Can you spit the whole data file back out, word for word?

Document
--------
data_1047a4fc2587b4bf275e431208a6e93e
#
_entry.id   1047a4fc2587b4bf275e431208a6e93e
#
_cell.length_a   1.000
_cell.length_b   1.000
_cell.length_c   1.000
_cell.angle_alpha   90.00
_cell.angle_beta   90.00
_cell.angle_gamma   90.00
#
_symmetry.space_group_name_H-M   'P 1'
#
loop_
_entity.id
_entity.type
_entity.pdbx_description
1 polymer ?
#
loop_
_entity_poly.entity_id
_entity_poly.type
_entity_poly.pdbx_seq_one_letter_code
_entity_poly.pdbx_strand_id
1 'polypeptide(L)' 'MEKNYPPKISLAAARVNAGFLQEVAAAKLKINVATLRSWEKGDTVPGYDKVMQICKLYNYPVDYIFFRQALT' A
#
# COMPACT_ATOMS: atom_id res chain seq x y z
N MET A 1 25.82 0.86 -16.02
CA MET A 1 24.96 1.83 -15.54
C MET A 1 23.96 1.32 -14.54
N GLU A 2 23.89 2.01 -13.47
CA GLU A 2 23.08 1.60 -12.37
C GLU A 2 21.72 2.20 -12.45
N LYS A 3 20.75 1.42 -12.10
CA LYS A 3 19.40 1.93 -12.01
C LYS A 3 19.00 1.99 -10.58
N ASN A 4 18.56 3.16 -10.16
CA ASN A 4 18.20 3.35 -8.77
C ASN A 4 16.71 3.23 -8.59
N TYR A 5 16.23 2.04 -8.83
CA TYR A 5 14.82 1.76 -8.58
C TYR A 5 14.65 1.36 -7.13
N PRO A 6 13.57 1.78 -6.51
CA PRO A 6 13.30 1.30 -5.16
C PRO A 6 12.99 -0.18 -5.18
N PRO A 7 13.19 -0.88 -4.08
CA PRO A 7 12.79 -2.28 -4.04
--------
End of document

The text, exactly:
data_1047a4fc2587b4bf275e431208a6e93e
#
_entry.id   1047a4fc2587b4bf275e431208a6e93e
#
_cell.length_a   1.000
_cell.length_b   1.000
_cell.length_c   1.000
_cell.angle_alpha   90.00
_cell.angle_beta   90.00
_cell.angle_gamma   90.00
#
_symmetry.space_group_name_H-M   'P 1'
#
loop_
_entity.id
_entity.type
_entity.pdbx_description
1 polymer ?
#
loop_
_entity_poly.entity_id
_entity_poly.type
_entity_poly.pdbx_seq_one_letter_code
_entity_poly.pdbx_strand_id
1 'polypeptide(L)' 'MEKNYPPKISLAAARVNAGFLQEVAAAKLKINVATLRSWEKGDTVPGYDKVMQICKLYNYPVDYIFFRQALT' A
#
# COMPACT_ATOMS: atom_id res chain seq x y z
N MET A 1 25.82 0.86 -16.02
CA MET A 1 24.96 1.83 -15.54
C MET A 1 23.96 1.32 -14.54
N GLU A 2 23.89 2.01 -13.47
CA GLU A 2 23.08 1.60 -12.37
C GLU A 2 21.72 2.20 -12.45
N LYS A 3 20.75 1.42 -12.10
CA LYS A 3 19.40 1.93 -12.01
C LYS A 3 19.00 1.99 -10.58
N ASN A 4 18.56 3.16 -10.16
CA ASN A 4 18.20 3.35 -8.77
C ASN A 4 16.71 3.23 -8.59
N TYR A 5 16.23 2.04 -8.83
CA TYR A 5 14.82 1.76 -8.58
C TYR A 5 14.65 1.36 -7.13
N PRO A 6 13.57 1.78 -6.51
CA PRO A 6 13.30 1.30 -5.16
C PRO A 6 12.99 -0.18 -5.18
N PRO A 7 13.19 -0.88 -4.08
CA PRO A 7 12.79 -2.28 -4.04